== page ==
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The City of Minot has quickly become a leader among the entities that received funding in 2016 from the Department of Housing and Urban Development’s National Disaster Resilience Competition.
As one of 13 locations nationwide to receive funding from HUD in January 2016, Minot was allocated $74.3 million to use toward several key aspects of creating a more resilient city. Minot officials and community leaders continued their work after the funding was announced, and the city is making substantial progress toward accomplishing the goals outlined in its application and presentation to HUD.
“It’s a testament to the visionary work done by the previous city manager, Lee Staab, and others like Donna Bye, Cindy Hemphill and our consulting partner firm, CDM Smith, who all helped take this concept to the public and then create a winning application,” said Chris Owen, Federal Compliance Officer for the City of Minot. “That drive, that passion, has translated into where we are today.”
Minot officials must wear multiple hats when working to make the city more resilient, and while those officials are experts in their own fields, they must also be well-versed in all aspects of the NDR funding process. That diversity of knowledge creates a synergy among staff members and community members, who are committed to working together to make the city’s vision become reality. That collaborative spirit among a small group of people is already paying dividends in the early stages of the six-year plan to use the NDR funds for the betterment of Minot and its residents.
Minot is by far the smallest of the 13 recipients, with New York City, New Orleans and Springfield, Mass., the other cities to receive funding. The remaining recipients include one county and eight states. Springfield, the next smallest city after Minot, has a population of more than 150,000. But Minot’s size definitely hasn’t been a hindrance in accomplishing the city’s goals.
The city has navigated the NDR process more efficiently than any other recipient. Minot became the first to have its grant agreement executed when Mayor Chuck Barney signed the agreement in the third quarter of 2016, and Minot was the first to have its action plan approved in November 2016. In addition, Minot was ahead of all other recipients in collecting its first funds from the NDR grant on Jan. 15, 2017. Minot provided its initial quarterly report to HUD on Jan. 30, 2017, becoming the first location to complete that task.
“Those of us that have joined the team more recently, including myself, City Manager Tom Barry, Planning Director and Chief Resilience Officer Robert Davis, and others, have been able to help keep the process moving forward,” Owen said. “Some of the other grant recipients are still working through their paperwork process, whereas Minot already has the ability to draw funds from the grant. The bottom line is that we are now well-positioned to turn the vision laid out in our application into reality.”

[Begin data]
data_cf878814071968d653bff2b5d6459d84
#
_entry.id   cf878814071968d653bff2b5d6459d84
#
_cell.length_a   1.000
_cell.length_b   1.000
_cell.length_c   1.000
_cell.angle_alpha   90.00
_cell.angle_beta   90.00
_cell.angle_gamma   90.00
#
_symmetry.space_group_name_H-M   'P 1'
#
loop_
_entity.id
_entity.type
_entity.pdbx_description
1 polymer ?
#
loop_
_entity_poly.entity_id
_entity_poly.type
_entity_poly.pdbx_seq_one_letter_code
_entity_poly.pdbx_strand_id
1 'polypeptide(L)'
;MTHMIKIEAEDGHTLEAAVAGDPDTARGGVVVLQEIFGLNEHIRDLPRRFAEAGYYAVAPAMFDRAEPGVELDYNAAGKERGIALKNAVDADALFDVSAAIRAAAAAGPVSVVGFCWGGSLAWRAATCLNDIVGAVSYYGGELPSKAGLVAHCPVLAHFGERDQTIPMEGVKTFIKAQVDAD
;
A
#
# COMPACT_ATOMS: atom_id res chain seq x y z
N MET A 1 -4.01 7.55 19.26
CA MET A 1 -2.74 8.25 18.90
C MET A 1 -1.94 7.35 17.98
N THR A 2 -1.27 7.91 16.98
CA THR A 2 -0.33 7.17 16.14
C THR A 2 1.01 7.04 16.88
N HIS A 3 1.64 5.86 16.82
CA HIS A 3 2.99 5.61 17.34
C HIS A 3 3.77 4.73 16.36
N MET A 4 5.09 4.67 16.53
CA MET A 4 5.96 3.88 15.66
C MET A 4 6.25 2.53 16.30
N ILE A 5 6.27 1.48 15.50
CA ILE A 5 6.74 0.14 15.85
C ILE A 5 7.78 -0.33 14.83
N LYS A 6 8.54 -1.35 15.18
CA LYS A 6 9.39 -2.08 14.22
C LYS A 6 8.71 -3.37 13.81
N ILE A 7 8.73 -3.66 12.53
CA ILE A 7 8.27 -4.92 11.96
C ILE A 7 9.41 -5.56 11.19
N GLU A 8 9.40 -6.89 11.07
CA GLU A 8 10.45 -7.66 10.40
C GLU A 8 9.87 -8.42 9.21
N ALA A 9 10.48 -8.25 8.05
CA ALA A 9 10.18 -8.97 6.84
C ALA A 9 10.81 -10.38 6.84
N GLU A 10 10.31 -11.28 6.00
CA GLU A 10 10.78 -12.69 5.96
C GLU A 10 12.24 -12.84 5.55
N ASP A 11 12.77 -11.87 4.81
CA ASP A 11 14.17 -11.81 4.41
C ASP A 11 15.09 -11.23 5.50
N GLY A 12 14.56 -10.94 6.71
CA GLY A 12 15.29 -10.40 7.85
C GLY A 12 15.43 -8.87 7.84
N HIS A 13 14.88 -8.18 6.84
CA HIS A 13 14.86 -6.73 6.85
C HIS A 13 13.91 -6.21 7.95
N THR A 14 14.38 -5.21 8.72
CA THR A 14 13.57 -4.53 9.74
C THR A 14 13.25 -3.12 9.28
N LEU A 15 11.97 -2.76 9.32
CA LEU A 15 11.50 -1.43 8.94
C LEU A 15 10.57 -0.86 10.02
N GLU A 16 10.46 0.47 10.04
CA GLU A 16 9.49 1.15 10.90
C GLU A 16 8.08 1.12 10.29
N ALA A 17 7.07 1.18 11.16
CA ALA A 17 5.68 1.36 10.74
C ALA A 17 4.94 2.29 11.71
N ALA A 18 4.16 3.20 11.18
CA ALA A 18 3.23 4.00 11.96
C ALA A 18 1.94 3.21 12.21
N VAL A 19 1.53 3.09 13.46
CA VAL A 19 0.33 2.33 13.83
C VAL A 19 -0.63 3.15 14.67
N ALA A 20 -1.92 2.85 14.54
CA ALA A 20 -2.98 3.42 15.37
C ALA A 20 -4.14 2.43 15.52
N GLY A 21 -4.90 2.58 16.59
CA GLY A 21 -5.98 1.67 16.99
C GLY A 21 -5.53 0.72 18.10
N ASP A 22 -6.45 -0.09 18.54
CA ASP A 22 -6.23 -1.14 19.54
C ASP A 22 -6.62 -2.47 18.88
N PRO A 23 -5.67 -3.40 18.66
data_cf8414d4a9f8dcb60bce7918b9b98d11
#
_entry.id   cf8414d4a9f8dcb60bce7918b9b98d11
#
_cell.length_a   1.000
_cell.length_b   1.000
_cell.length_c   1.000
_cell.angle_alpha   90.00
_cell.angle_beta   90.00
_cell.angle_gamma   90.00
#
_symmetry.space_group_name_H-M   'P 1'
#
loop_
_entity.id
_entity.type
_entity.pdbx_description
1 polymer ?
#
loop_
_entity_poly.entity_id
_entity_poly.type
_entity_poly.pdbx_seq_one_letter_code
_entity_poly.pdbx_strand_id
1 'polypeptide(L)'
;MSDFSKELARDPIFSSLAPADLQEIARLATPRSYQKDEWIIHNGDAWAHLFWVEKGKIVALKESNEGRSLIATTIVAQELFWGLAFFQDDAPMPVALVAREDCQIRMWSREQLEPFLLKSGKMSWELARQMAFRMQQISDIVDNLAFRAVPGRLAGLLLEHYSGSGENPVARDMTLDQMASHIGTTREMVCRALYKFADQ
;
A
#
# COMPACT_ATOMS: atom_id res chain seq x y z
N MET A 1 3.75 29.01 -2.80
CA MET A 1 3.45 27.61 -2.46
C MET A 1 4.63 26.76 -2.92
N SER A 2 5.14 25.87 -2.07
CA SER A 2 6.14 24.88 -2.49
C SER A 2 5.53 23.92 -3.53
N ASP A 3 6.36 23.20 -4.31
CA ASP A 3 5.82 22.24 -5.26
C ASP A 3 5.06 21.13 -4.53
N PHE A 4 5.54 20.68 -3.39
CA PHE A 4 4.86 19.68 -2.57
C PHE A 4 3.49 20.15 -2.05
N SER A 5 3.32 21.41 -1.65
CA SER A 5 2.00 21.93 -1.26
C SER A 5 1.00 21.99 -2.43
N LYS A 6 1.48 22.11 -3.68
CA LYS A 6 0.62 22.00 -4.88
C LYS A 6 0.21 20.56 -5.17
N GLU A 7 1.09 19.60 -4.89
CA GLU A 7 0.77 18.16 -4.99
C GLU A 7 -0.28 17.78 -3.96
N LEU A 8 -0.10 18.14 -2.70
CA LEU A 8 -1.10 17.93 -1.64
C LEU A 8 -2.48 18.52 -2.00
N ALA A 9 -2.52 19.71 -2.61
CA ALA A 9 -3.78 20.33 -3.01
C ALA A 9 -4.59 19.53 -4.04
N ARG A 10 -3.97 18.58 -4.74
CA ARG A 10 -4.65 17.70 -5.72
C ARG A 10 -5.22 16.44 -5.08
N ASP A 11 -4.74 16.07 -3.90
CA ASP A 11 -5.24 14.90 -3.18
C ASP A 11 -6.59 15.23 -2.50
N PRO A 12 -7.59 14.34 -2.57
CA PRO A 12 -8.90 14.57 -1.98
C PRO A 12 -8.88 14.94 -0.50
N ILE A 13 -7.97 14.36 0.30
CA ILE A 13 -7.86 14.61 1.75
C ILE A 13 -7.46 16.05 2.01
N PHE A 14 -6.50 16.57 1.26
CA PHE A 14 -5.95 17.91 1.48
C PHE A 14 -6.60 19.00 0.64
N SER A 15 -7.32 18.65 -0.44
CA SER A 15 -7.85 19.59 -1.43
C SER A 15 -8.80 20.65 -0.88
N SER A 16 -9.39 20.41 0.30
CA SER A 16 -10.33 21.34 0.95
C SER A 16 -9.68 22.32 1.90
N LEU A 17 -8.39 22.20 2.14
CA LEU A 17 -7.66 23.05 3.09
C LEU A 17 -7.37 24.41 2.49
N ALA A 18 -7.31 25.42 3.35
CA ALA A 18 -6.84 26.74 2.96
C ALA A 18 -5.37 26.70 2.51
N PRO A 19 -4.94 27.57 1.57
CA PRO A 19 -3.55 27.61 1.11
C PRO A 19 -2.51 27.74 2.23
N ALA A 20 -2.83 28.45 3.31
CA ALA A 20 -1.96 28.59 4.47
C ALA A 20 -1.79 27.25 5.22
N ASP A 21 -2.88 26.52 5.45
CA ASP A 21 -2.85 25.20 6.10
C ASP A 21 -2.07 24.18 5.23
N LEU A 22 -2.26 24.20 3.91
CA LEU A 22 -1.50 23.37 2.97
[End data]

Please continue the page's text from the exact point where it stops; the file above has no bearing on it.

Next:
As part of the city’s overall progress, the extensive Minot Housing Supply & Demand Study was completed in January 2017. The study will help officials better understand the supply and demand of current affordable house in Minot, and what the city’s needs will be in the future.
Park South, the first affordable housing project to receive funds from the NDR grant, was approved by the Minot City Council in March to receive $1.85 million. The project will renovate and expand an existing building in southeast Minot into 30 affordable housing units. Owen said it’s a prime example of how Minot has been able to translate paperwork into action.
“Because we’ve been able to efficiently complete the paperwork and planning stages of the overall NDR process, we now have more time to complete the projects in our application that will help us become a more resilient community,” Owen said. “Park South is a great example of the process becoming reality.”
The funds Minot received from HUD must be expended by Sept. 30, 2022.
“The end date is set in stone. What we’ve been able to accomplish so far gives us the maximum time to execute our plan to help the residents of the community,” Owen said.
The funding from HUD cannot be used for flood control other than to purchase homes to help remove citizens from harm’s way. Instead, the program to be completed within the next six years must focus on three projects outlined in the NDR application Minot submitted in 2015. Those three specific projects include reducing flood risks and improving water management ($21million); building affordable, resilient neighborhoods, including a downtown gathering space and a family shelter ($43 million); and fostering economic resilience and diversification ($5 million). The remaining funds are allocated to planning and administrative costs.